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Worseter - update

BR(W) West Midlands Late 1950s P4




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#51 Killybegs

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Posted 09 July 2014 - 19:40

Many thanks for the advice Guys. I had come to the same conclusion myself and the canal now has three coats of (relatively) flat gloss varnish.

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#52 Killybegs

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Posted 15 July 2014 - 10:13

I finished the derelict canal boat last week so thought I had better post a photo. You can also see that the canal has now been repainted and varnished. I am much happier with the new colour. The replacement blue brick edgings are also now in place.

 

I have started work on the first of the industrial buildings that border the canal, pics to follow in due course.

 

Barge 05w.jpg

 

... and here's a shot looking under the road bridge. I must get around to finishing off that embankment!

 

Canal 01w.jpg


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#53 Twright

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Posted 15 July 2014 - 10:27

Excellent work, very effective


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#54 Siberian Snooper

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Posted 15 July 2014 - 10:28

I think that's going to end up being very atmospheric.

 

SS


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#55 keith73

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Posted 15 July 2014 - 11:25

Wow amazing pics they look real. Top notch. I'm building a canal on my layout too, is that all you used matt varnish? How many coats is it & how thick? Looks so realistic.
Look forward to more
Keith
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#56 Killybegs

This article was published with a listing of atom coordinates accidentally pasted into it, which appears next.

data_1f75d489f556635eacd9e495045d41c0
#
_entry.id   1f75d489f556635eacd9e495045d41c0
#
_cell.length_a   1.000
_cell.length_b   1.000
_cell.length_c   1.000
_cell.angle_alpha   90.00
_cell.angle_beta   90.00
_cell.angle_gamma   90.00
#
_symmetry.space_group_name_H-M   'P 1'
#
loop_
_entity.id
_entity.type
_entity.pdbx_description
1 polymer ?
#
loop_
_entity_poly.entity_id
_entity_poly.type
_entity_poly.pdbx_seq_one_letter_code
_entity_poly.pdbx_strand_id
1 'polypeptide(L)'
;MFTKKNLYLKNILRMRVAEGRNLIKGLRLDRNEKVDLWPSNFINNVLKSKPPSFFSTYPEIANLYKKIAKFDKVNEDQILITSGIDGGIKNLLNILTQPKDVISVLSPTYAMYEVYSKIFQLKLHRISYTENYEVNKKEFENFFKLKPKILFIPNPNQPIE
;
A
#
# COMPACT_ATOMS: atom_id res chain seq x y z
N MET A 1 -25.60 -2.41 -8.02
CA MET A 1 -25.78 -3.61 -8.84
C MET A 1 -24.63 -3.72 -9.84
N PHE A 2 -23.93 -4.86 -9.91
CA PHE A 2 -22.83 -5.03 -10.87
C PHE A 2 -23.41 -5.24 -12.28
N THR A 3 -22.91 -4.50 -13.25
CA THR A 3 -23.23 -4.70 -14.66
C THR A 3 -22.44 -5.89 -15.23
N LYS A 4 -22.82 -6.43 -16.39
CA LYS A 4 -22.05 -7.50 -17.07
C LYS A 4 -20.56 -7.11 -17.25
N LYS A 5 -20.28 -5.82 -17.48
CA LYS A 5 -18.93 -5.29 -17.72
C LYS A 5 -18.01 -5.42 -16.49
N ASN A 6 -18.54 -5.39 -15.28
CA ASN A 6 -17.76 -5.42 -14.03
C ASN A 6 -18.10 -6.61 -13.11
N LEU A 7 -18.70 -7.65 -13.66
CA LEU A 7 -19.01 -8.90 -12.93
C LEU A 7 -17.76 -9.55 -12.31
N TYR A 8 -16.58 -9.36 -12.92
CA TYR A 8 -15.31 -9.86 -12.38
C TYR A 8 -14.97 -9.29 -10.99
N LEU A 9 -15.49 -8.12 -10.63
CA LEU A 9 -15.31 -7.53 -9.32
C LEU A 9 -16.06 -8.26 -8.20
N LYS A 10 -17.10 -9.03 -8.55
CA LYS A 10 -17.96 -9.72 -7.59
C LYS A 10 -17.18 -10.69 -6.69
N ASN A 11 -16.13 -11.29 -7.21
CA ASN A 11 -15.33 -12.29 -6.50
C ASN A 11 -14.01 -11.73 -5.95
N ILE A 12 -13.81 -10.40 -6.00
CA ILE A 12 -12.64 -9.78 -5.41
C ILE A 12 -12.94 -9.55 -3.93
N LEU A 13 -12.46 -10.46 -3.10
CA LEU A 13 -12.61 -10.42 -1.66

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Posted 15 July 2014 - 11:52

Wow amazing pics they look real. Top notch. I'm building a canal on my layout too, is that all you used matt varnish? How many coats is it & how thick? Looks so realistic.
Look forward to more
Keith

Hi Keith,

 

Three coats of Ronseal Gloss varnish on top of several coats of Humbrol enamel. My biggest problem is keeping those tiny motes of dust off the surface. I dust and vacuum an hour or so before, clean the surface with a cloth dampened with white spirit and paint immediately. Every thing is then covered and left for twenty four hours and still the dust gets in. I use the hardglaze varnish as the quick drying one dries too quickly, especially at this time of the year. Not good if you are having to cut in to a lot of edges. Hope that helps.

 

John


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#57 Killybegs

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Posted 21 July 2014 - 14:32

With the work on the canal pretty well finished, it was time to move on to the industrial buildings at that end of the layout. 

 

First up is the warehouse. This sits right on the canal. At one time barges were able to be unloaded directly onto the upper floors but, with the passing of the canal trade, the lifting gear and doors have long gone, the openings partially blocked and new windows fitted. Sadly this building has now fallen into disuse and is currently up for sale.

 

factory view w.jpg

 

The model  was started but then I found that I had run out of 1mm styrene sheet, very careless, I could have sworn I had loads. It was duly ordered and, while waiting its arrival, I got on with the drawings for the factory building. A mock up of two walls can be seen in the photo and the prototype can be seen below. The side facing onto the canal on the model fortunately has no windows!

 

factory prototype.jpg

 

I had been toying with various ideas for what to put on the viewing side of the road to add a little more interest. Looking at an aerial photograph of Worcester (in the GWRJ article on the Vinegar Works) I noticed that, in real life, this site had been occupied by the Gas Works. I therefore decided I could model the external wall only (even this meant a little widening of the baseboard). Initially the outside face of the plywood was just going to be painted but then I decided to give it a bit of detail. The position of the roof is represented by a strip of styrene. This is the back of the Gas Works and the road here is at approximately 45 degrees to that at the front so the wall is on a splay which accounts for the seemingly low pitch of the roofs.